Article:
Tuesday, December 3, 2013

Potty Training Businesses

My son is 2 years old. Now when I say he's two years old, that usually brings to mind a 3 ft tall human who sprints around screaming for no apparent reason, has absolutely no bodily shame, (everyone knows, you can run much faster without the nuisance of clothing.)
and will cry at the drop of a hat over the fact that the object with which they want to move and or play with is over nine times their size and more than quadruple their body weight. I feel like my little monster gets a bad rap just because he's 2. Yes, he does do those things but he's polite to a fault, even in the midst of a huge tantrum, "NO THANK YOU MOMMA!" always follows the bouts of unintelligible screaming. His imagination is enviable; sometimes I don't exactly know what the story line is that we are playing but he always makes sure to tell me when I'm a T-Rex and when I'm supposed to be a duck. Or a robot. Or a carrot. (I didn't do that last one correctly. Apparently, I was NOT supposed to lay still on the floor.)

Amid all of this chaotic fun, my husband and I feel that full on toilet use for him is *just* around the corner. Some days, that corner feels like a huge labyrinth that we just can't get around.
It started innocently enough; my son would tell me when he had to go potty, eventually he would tell me when he needed to go "doody". He would wake up from naps and sleeping through the night with a dry diaper. And then... I got a little too excited. The thought of being done with changing diapers was too much for me to handle- I was ready to start making diaper-mache animals in celebration, throwing them insanely in the air and laughing like a crazed goon. Unfortunately, I had forgotten that my dear, sweet, whimsical child likes using his potty seat as a hat. In retrospect, I may have emotionally scarred my child by making him sit on his hat to go potty that day. I can still hear the heart breaking sobs, "My hat Momma! Itsss myyyy HAAAATTTTTT!" But, not all was lost but a few tears that evening. We ended it on a watery-eyed note with a little tinkle in the toilet.
Fast-forward to last month. We bought a little Elmo potty chair just for our son and some dinosaur big boy underwear. Within 12 hours of purchasing said items, little man had changed his mind. It wasn't just a hemming and hawing that could be persuaded into using the potty chair by candy or a cookie or taking a trip in the motor-home. (Yes. My husband is incredibly proud that our son is in love with our motor-home. As I'm not a boy, I fail to understand or comprehend this.) It was a full on NO. Actually, I take that back. His exact words to me were, "No thank you, Momma. I absowutewy not go potty." We tried everything, from putting Cheerios in the bottom of the bowl for him to "shoot" (Worst idea ever. If you choose to go this route, pick a cereal or food item your child DOESN'T like.) to letting him sit on his Elmo potty WHILE wearing his potty seat hat. We tried candy, popsicles, books, letting him play his Dinosaur Train game on my phone... all to no avail.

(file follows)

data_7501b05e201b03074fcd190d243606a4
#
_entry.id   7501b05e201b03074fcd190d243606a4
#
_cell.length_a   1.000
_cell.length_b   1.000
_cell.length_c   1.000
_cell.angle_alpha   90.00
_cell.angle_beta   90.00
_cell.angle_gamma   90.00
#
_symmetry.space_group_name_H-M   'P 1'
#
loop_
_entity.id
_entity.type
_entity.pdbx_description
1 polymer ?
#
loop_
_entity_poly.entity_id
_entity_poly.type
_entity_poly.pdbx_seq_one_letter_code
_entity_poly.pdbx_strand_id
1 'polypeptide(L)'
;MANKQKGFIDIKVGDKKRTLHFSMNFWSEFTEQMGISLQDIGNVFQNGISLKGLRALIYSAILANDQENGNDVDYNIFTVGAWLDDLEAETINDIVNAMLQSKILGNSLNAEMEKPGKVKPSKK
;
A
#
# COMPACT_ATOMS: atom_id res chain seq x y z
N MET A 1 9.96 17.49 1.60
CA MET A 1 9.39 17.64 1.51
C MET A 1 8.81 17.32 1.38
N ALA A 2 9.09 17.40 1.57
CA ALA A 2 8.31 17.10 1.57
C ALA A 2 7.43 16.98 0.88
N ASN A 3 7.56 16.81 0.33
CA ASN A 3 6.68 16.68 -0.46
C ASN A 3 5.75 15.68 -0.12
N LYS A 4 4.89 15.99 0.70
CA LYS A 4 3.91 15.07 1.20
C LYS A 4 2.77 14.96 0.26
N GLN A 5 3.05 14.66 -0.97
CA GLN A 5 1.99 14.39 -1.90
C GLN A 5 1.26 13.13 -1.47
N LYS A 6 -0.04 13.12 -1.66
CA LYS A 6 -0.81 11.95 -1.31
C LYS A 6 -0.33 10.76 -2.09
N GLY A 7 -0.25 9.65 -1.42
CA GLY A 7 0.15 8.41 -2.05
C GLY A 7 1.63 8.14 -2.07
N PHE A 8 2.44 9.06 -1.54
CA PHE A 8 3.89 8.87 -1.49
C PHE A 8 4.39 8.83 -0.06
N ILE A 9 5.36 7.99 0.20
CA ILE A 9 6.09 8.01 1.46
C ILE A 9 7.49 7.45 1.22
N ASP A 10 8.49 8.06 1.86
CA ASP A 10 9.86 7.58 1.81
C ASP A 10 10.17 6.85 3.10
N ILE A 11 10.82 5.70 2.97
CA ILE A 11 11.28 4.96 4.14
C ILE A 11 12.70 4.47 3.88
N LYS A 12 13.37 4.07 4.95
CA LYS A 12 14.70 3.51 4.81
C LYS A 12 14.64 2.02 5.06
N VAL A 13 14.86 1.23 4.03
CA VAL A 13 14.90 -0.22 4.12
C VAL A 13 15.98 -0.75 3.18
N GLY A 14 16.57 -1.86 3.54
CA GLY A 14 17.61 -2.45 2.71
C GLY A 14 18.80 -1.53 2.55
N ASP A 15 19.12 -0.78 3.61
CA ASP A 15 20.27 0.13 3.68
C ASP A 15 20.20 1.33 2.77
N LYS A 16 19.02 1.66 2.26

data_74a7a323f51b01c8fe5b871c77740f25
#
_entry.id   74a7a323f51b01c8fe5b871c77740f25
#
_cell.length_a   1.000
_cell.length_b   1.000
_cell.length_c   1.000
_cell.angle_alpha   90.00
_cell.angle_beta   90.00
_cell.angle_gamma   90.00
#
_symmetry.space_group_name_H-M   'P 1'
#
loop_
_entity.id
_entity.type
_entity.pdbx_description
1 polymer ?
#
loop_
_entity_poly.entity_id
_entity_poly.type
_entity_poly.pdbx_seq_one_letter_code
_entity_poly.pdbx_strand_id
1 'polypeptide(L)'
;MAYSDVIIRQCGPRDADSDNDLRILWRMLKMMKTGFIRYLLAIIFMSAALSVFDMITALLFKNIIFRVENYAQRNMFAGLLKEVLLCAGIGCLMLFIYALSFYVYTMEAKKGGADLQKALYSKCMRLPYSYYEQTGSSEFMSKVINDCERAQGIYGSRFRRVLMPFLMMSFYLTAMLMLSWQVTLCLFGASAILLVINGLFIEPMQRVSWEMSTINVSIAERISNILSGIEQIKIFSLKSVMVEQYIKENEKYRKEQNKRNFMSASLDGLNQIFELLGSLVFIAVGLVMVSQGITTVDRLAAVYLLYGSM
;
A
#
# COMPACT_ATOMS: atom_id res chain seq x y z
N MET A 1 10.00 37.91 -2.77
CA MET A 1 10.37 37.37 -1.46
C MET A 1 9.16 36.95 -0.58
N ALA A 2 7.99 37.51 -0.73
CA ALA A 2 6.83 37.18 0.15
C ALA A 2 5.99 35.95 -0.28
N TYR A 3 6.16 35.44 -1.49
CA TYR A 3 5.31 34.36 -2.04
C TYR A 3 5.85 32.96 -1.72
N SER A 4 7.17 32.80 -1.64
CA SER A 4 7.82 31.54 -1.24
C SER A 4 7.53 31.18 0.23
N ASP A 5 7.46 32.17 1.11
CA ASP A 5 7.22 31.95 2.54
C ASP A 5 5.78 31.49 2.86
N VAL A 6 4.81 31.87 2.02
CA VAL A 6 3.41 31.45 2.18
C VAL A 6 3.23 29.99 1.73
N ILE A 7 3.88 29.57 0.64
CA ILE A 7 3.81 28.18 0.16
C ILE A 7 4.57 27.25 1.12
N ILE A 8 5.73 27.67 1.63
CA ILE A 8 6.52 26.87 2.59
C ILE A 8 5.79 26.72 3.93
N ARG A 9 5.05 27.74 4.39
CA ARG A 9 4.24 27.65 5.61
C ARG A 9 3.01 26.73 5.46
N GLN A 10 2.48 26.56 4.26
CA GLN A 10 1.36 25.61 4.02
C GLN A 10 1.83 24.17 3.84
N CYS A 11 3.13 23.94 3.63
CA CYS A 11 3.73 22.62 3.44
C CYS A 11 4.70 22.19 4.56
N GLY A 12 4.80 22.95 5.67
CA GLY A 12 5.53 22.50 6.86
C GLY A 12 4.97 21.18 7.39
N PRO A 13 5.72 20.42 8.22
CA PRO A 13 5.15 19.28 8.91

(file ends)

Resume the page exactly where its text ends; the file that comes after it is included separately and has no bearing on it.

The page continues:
As I was trying to figure out a new game plan for reassuring my opinionated kiddo that going potty in the toilet wasn't something he should be afraid of; (even though it wasn't a necessity for him to be potty trained right now, it would be a necessity later in life) it struck me how similar this situation was to selling our product to businesses. 

Being in sales, it can be daunting to make cold calls into businesses; you in essence are selling a solution by fishing for a problem that often times is not recognized as a solvable issue. It is easy to "jump the gun" within the early stages of the sales process, much like I jumped the gun potty training my son. Push too hard too fast and you lose them. But what about those other customers who agree to the demo of our product, knowing they have a server storage issue but still show signs of fear in proceeding forward with purchase?

To me, its not that far of a stretch to see that if you have a server that has the capacity for up to 10TB of data storage and your business has used 5TB thus far, you may not need an archiving solution today, but you will down the road. I can throw bells and whistles to you as a means to entice you to buy our product but the fact remains, eventually you're either going to have to purchase server after server after server to keep housing your data or you're going to decide to find a solution that will enable you to never have to purchase another server again.

I liken the idea of purchasing server after server after server in my head to my son's pull-ups. Not big boy status yet, but slowly getting there; if your company shells out the money to buy another server, chances are, more rules and policies are set in place so as to keep that server from getting filled up again. While it's easy to see that if my son would just give in and start using the toilet regularly so we don't have to go through the hourly potty checks, could start wearing big boy underwear and not pull-ups that EVERYONE in our household would be much happier and feel more independent; its a little harder for companies to see that if they just used an archiving solution there would be fewer policies, fewer backup "accidents" if you will, and a much happier overall business.

I guess at this point in my life, I could truthfully answer the question, "Sarah, what do you do?" with: "I am a potty trainer." Don't get me wrong. I absolutely love my job with Waterford Technologies. But I cannot lie. Potty training my son is way more fun than potty training businesses, though both lend me huge insight and awesome humor.

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